Photo credit: gracelinks via Flickr, CC BY-ND 2.0

Radical Environmentalists Suffer Big Losses in 2018 Midterm Votes


With the dust mostly settled from the midterm elections (minus ongoing attempts to steal votes in Florida), Democrats are celebrating their victory in reclaiming the House of Representatives, and Republicans are taking solace in the fact that Mitch McConnell’s judge-confirming-juggernaut factory just increased the size of its infantry. So while on the national stage it seems neither side can claim a decisive victory, rest assured, there was one conclusive loser on election night — the environmental fringe.

The drubbing liberal environmentalists received during the midterms was so significant that even the liberal news organization Vox conceded that Big Green couldn’t muster the power to further its agenda this cycle.

In Colorado, Democrats suffered a big fracking defeat at the ballot box when two (as Vox put it, “radical”) anti-oil and gas measures went up in smoke. This was a huge blow to groups like the Sierra Club which have orchestrated well-funded fear-mongering campaigns exaggerating concerns over methane emissions. While the Sierra Club and other environmental groups peddle alarmism, methane emissions have been falling at natural gas sites due to improvements in technology. Energy producers at New Mexico’s San Juan Basin have succeeded in reducing methane emissions by roughly 1.5 million metric tons since 2014, even as production increased. Innovation will continue to make American energy development cleaner as it is in producers’ financial interest to capture as much methane as possible.

Another significant defeat Big Green suffered came from an Arizona ballot initiative that sought to mandate that the state’s utilities obtain 50 percent of their energy from renewable resources by 2050. The Heritage Foundation released a study on the impact of Arizona’s proposal, which found:

States with high renewable portfolio standards have electric power rates that are about 27 percent per kilowatt hour more expensive than states with low ones, and about 50 percent higher than states without them.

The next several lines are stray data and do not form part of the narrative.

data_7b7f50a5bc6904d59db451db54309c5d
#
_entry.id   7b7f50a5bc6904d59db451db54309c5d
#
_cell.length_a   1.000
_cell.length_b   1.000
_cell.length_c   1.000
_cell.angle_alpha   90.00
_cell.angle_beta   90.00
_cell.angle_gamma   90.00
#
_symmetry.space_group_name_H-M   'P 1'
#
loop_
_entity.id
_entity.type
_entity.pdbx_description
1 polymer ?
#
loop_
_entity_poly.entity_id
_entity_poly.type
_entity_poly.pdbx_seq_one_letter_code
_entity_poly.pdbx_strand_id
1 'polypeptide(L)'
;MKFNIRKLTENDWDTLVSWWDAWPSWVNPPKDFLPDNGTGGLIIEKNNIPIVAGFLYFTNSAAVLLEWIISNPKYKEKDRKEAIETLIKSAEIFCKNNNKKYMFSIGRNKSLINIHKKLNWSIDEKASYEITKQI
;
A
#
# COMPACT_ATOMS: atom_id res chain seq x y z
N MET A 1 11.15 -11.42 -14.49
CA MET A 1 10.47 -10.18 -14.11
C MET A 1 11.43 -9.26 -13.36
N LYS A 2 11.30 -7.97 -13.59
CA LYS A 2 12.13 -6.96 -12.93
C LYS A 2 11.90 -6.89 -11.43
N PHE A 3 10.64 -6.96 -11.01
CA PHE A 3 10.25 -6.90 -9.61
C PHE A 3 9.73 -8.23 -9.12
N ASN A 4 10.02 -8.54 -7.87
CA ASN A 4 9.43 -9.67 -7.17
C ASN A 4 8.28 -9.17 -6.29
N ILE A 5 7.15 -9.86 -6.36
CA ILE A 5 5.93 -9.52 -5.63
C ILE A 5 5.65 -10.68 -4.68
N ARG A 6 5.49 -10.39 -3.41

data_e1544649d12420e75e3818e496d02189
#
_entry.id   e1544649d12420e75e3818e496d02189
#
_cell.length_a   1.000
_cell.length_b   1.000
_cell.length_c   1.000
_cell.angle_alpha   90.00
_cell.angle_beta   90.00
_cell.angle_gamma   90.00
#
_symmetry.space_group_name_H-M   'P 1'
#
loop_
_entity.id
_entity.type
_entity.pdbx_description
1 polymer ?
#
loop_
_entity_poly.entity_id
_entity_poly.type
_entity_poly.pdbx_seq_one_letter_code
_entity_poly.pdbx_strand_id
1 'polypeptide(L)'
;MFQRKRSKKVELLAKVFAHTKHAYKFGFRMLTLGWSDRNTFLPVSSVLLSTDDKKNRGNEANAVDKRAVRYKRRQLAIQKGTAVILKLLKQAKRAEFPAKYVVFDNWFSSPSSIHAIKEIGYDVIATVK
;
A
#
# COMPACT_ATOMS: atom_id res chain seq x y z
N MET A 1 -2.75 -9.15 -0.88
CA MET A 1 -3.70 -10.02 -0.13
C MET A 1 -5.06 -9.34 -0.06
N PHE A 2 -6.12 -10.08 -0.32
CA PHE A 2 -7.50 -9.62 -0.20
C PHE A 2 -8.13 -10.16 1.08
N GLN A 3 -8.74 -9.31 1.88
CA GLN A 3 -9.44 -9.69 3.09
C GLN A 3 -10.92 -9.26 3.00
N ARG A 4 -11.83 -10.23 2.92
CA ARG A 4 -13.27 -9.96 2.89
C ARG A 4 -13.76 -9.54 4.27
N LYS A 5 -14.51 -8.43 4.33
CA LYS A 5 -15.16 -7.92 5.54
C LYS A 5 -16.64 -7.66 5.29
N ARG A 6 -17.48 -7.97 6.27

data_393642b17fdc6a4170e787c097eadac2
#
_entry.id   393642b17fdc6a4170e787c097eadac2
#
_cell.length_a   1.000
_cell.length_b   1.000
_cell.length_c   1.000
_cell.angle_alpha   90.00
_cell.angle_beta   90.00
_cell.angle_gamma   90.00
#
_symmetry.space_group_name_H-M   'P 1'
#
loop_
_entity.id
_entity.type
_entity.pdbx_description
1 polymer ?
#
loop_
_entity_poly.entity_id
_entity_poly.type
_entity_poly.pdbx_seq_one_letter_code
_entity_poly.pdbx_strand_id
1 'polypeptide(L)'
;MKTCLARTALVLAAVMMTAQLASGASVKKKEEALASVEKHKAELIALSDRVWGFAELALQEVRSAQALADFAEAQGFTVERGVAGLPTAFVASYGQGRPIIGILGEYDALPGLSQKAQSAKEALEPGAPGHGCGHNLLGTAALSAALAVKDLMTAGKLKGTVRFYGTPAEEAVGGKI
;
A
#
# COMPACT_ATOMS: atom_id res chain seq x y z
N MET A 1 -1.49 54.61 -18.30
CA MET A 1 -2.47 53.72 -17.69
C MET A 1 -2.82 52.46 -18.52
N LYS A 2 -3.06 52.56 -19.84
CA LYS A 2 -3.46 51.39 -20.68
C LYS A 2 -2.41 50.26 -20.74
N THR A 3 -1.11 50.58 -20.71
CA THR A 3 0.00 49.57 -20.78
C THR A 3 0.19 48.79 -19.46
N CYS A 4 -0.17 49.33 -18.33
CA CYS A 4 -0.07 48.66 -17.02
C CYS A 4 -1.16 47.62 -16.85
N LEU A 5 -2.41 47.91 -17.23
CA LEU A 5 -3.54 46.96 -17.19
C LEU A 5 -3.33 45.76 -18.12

[T]his “tax” could cost middle-income and lower-income American families about $1,000 more per year in utility prices. These mandates could also negatively affect business productivity and move jobs to areas with more energy choices.

Arizona voters saw this scheme for what it was — a regressive utility bill hike — and soundly defeated the proposal with nearly 70 percent voting against it.

Other big defeats for Big Green include voters in the state of Washington rejecting a carbon tax, voters in Alaska rejecting an attempt to reduce oil production in the state, and the rejection of a Montana initiative that would have dealt an enormous blow to the mining industry.

And to top it all off: Representative “Carbon Carlos” Curbelo (R-Fla.) reminded Republicans that carbon taxes are bad politics and bad policy when he failed to win re-election after introducing his infamous tax hike (which, by the way, did him no favors with the left).

So while American politics appears as gridlocked as ever after the elections, Americans this cycle managed to reach a large consensus on one thing: if the environmental fringe wants to lay off workers and increase utility bills, they are wasting their energy.

Photo credit: gracelinks via Flickr, CC BY-ND 2.0

Jonathan Decker

Jonathan Decker is the Chief Economic Correspondent for

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